Spicy Science – What is spice and Why we love the pain

We’ve all been there before… you take a small, innocent bite of something and all of a sudden, your mouth is on fire. 

Fire No GIF by Nickelodeon

You cuss, pant and squirm but the burning won’t stop. You drink one cup… two cups of water, yet the pain won’t subside. Those darned hidden chillies! 

After you’ve physically and mentally recovered, you wonder why in the hell do those chillies burn so much. And why is your friend across the table continuing to eat those tortuous goods?!


The biology of spice

First, let’s answer what spiciness actually is. We tend to say that something tastes spicy but the truth is, spiciness is not a taste.

Unlike sweetness, saltiness and sourness, spiciness is a sensation. When we eat spicy food,  certain compounds in the food stimulate receptors in our mouth called Polymodal Nociceptors and trigger a reaction. 

The funny thing is, Polymodal Nociceptors aren’t designed to detect spice compounds, but instead, designed to detect heat. These receptors are what gives us that burning sensation when we eat something that is too hot like scalding hot soup which you didn’t let cool down. This is why when we eat spicy food, we start to sweat and crave ice-cold water – because our mouth literally feels like it is burning. 

City Hunter Fire GIF

The opposite applies to foods like mint, which contain menthol in it. Menthol activates the receptors in our mouth responsible for detecting coolness, giving as that cool, fresh sensation. 


Different kinds of HOT

You might have noticed that not all spicy foods are spicy in the same way. Compare your encounters with chilli versus wasabi. Painful? 110%. But identical? Not quite. This is due to the different types of spicy compounds found in these foods.

The chilli type of spicy is a long-lasting tongue-burning kind of spicy. This is thanks to heavy, oil-like molecules such as Capsaicin and Piperine. They bind to your tongue and are difficult to dissolve due to their oil-like properties. 

If you’re thinking of drinking water to soothe the burn, don’t. In the same way that oil and water don’t mix, these spicy molecules and water don’t mix either. In fact, the water will spread the molecules around, worsening the pain. Instead, use milk or other dairy products to dissolve the spicy molecules in your mouth.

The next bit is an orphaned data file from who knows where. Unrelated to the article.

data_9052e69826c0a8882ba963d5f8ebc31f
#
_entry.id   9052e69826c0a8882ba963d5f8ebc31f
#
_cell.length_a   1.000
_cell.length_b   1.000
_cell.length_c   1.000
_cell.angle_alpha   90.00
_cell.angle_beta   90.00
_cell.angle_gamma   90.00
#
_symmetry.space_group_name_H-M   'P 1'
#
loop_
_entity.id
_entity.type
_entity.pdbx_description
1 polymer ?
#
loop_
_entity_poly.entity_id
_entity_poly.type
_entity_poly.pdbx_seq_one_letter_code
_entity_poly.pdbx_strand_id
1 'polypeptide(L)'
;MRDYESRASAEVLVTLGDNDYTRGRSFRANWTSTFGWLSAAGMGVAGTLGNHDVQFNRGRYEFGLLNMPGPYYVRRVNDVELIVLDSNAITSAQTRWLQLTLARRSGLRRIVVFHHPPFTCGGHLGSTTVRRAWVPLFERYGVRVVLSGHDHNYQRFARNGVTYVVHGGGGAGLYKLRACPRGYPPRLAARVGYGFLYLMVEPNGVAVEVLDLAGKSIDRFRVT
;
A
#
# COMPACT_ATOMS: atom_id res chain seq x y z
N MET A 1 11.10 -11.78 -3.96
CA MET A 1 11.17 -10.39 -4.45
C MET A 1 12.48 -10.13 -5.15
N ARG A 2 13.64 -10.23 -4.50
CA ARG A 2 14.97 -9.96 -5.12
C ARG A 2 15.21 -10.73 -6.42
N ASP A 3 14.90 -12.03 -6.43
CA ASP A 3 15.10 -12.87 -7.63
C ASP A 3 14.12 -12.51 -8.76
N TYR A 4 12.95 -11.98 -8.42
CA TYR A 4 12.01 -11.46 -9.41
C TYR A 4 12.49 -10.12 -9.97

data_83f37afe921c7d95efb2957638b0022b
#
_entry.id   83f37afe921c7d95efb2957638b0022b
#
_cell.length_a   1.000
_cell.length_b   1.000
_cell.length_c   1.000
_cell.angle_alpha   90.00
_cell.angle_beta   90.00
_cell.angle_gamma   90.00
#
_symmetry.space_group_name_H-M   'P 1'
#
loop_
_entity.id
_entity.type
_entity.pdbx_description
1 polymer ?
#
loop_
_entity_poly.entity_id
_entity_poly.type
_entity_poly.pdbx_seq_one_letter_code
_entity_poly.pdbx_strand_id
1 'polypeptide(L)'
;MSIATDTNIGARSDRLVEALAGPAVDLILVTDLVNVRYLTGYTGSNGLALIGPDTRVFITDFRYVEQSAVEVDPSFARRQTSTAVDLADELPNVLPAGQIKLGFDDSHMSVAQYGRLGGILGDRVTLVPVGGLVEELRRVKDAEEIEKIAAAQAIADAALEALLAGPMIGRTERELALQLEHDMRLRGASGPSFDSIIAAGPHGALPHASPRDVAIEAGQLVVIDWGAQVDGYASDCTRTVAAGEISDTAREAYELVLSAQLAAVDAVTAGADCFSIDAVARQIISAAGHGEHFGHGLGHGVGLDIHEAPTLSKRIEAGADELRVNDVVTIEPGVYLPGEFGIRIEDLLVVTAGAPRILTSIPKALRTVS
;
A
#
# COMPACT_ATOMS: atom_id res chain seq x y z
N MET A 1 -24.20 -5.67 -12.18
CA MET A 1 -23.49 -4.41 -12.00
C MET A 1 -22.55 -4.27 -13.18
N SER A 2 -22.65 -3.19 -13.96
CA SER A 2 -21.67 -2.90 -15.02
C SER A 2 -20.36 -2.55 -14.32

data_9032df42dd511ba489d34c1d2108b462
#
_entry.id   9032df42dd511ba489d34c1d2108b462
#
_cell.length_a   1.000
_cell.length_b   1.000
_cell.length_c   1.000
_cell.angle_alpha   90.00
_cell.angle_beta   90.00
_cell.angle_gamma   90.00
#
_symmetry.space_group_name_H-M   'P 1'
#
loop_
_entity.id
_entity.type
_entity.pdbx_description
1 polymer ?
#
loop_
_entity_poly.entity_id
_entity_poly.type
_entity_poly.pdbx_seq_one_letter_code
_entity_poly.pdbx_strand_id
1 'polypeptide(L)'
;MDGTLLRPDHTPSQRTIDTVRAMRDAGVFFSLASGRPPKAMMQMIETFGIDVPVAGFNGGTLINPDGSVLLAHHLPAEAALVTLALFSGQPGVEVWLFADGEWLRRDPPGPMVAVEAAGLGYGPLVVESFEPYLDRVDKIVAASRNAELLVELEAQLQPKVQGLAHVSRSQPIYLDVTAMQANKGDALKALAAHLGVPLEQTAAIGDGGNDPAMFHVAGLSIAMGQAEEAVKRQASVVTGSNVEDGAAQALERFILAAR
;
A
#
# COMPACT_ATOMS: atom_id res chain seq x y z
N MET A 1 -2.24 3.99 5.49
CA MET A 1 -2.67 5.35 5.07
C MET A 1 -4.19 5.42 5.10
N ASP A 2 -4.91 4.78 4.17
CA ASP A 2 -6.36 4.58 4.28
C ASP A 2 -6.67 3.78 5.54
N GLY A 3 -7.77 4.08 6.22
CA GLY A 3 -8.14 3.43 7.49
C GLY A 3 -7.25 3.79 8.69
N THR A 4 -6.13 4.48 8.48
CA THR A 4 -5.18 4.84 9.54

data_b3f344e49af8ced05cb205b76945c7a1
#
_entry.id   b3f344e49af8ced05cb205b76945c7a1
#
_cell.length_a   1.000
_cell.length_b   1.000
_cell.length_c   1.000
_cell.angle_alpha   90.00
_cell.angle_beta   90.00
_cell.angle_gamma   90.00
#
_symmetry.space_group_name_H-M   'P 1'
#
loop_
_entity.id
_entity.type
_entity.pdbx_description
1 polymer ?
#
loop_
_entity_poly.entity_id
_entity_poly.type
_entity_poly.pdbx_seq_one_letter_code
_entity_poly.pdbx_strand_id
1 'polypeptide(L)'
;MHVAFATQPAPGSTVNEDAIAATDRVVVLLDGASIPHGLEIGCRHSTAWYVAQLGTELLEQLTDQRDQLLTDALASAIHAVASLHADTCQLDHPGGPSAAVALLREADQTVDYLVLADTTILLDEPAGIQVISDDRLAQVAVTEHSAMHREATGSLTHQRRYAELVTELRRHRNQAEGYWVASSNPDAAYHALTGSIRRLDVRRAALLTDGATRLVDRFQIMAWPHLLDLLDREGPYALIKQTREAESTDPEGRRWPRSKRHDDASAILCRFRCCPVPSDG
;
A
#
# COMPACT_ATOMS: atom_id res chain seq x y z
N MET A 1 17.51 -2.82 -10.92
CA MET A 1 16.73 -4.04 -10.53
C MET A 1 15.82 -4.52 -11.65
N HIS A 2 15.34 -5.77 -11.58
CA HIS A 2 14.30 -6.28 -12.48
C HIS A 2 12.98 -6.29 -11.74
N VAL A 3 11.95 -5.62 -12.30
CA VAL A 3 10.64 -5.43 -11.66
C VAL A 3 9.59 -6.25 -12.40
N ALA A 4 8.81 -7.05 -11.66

spicy post malone GIF by First We Feast: Hot Ones

The wasabi-type of spicy is a sudden-burn-up-your-nose kind of spicy. This is caused by lighter molecules known as Isothiocyanates. Their lightness allows them to easily float up into your sinuses, giving you that nose burn. Luckily, Isothiocyanates are water-soluble, meaning they leave as quickly as they come. You can cleanse them by consuming more food or water.


Love the burn 

There’s no doubt that the burning sensation of spice is an unpleasant feeling. So then why do people continue to eat spicy food anyway?

When we encounter this painful feeling, our body tries to counter this by releasing a feel-good chemical called Endorphin. Endorphins produce a sense of pleasure and euphoria which we also experience when we eat chocolate, laugh or exercise. It’s no wonder some people come back for more. 

Hot Sauce Kc GIF by Kim's Convenience


Further reading:

https://www.youtube.com/watch?v=qD0_yWgifDM&ab_channel=TED-Ed – The science of spiciness – Ted Ed 

https://www.wired.com/2010/09/why-does-spicy-food-taste-hot/ Why does spicy food taste hot

https://bigthink.com/culture-religion/why-people-like-spicy-foods?rebelltitem=1#rebelltitem1 Why to people like spicy food 


5 Responses to “Spicy Science – What is spice and Why we love the pain”

  1. sgiarrusso says:

    Great post! Over time I seem to be getting worse at eating chilli, but I would still enter a chilli eating competition…BRING ON THE GHOST PEPPERS AND REAPERS

  2. Ellen says:

    I loved reading this because I have a friend who will eat so much spice that he gets violent hiccoughs, and I’ve never understood why he is so enthusiastic about it! Makes a little more sense now. I love spicy food but that is a whole new level. I love it! Thanks!

  3. Tom Davies says:

    Personally not a huge fan of spice but this was a very interesting read!

  4. XUFEI REN says:

    Your piece resonated with me! I really like it! In fact, I am still curious why eating spicy food often causes runny nose. I guess it may be because the pain stimulates the tear glands?

  5. Julia Mahoney says:

    Great article! Learnt so much about spice and I am loving the GIF’s!